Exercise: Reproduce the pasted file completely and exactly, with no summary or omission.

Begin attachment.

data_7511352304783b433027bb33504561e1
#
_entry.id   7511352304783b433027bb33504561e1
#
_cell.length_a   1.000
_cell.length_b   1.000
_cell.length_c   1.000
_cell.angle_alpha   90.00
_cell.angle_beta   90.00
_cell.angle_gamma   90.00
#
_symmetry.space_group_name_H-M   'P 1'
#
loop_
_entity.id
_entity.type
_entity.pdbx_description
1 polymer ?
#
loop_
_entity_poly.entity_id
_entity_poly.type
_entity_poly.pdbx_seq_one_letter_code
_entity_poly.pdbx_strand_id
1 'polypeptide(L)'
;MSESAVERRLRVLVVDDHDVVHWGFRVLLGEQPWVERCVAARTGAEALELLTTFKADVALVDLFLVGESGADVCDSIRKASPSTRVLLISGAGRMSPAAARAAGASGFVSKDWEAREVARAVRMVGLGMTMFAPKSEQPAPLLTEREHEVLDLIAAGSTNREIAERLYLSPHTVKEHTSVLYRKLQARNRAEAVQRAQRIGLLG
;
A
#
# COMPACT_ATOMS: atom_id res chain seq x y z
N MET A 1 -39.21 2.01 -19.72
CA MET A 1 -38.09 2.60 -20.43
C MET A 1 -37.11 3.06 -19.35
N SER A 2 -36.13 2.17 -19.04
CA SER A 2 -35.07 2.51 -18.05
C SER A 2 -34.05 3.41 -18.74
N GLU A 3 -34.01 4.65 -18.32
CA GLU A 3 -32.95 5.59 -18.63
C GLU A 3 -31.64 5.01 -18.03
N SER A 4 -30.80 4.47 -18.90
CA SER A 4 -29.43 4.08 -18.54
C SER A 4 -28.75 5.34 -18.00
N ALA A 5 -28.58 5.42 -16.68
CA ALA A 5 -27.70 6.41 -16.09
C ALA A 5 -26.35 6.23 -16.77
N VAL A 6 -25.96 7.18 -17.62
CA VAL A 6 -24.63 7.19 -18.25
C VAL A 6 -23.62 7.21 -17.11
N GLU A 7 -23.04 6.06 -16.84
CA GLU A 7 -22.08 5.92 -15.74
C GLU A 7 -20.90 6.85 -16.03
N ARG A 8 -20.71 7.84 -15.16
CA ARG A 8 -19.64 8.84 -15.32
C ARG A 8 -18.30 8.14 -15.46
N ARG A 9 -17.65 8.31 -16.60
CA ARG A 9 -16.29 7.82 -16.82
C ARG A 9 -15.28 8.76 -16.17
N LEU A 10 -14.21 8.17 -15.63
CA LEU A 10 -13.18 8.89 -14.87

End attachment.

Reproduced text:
data_7511352304783b433027bb33504561e1
#
_entry.id   7511352304783b433027bb33504561e1
#
_cell.length_a   1.000
_cell.length_b   1.000
_cell.length_c   1.000
_cell.angle_alpha   90.00
_cell.angle_beta   90.00
_cell.angle_gamma   90.00
#
_symmetry.space_group_name_H-M   'P 1'
#
loop_
_entity.id
_entity.type
_entity.pdbx_description
1 polymer ?
#
loop_
_entity_poly.entity_id
_entity_poly.type
_entity_poly.pdbx_seq_one_letter_code
_entity_poly.pdbx_strand_id
1 'polypeptide(L)'
;MSESAVERRLRVLVVDDHDVVHWGFRVLLGEQPWVERCVAARTGAEALELLTTFKADVALVDLFLVGESGADVCDSIRKASPSTRVLLISGAGRMSPAAARAAGASGFVSKDWEAREVARAVRMVGLGMTMFAPKSEQPAPLLTEREHEVLDLIAAGSTNREIAERLYLSPHTVKEHTSVLYRKLQARNRAEAVQRAQRIGLLG
;
A
#
# COMPACT_ATOMS: atom_id res chain seq x y z
N MET A 1 -39.21 2.01 -19.72
CA MET A 1 -38.09 2.60 -20.43
C MET A 1 -37.11 3.06 -19.35
N SER A 2 -36.13 2.17 -19.04
CA SER A 2 -35.07 2.51 -18.05
C SER A 2 -34.05 3.41 -18.74
N GLU A 3 -34.01 4.65 -18.32
CA GLU A 3 -32.95 5.59 -18.63
C GLU A 3 -31.64 5.01 -18.03
N SER A 4 -30.80 4.47 -18.90
CA SER A 4 -29.43 4.08 -18.54
C SER A 4 -28.75 5.34 -18.00
N ALA A 5 -28.58 5.42 -16.68
CA ALA A 5 -27.70 6.41 -16.09
C ALA A 5 -26.35 6.23 -16.77
N VAL A 6 -25.96 7.18 -17.62
CA VAL A 6 -24.63 7.19 -18.25
C VAL A 6 -23.62 7.21 -17.11
N GLU A 7 -23.04 6.06 -16.84
CA GLU A 7 -22.08 5.92 -15.74
C GLU A 7 -20.90 6.85 -16.03
N ARG A 8 -20.71 7.84 -15.16
CA ARG A 8 -19.64 8.84 -15.32
C ARG A 8 -18.30 8.14 -15.46
N ARG A 9 -17.65 8.31 -16.60
CA ARG A 9 -16.29 7.82 -16.82
C ARG A 9 -15.28 8.76 -16.17
N LEU A 10 -14.21 8.17 -15.63
CA LEU A 10 -13.18 8.89 -14.87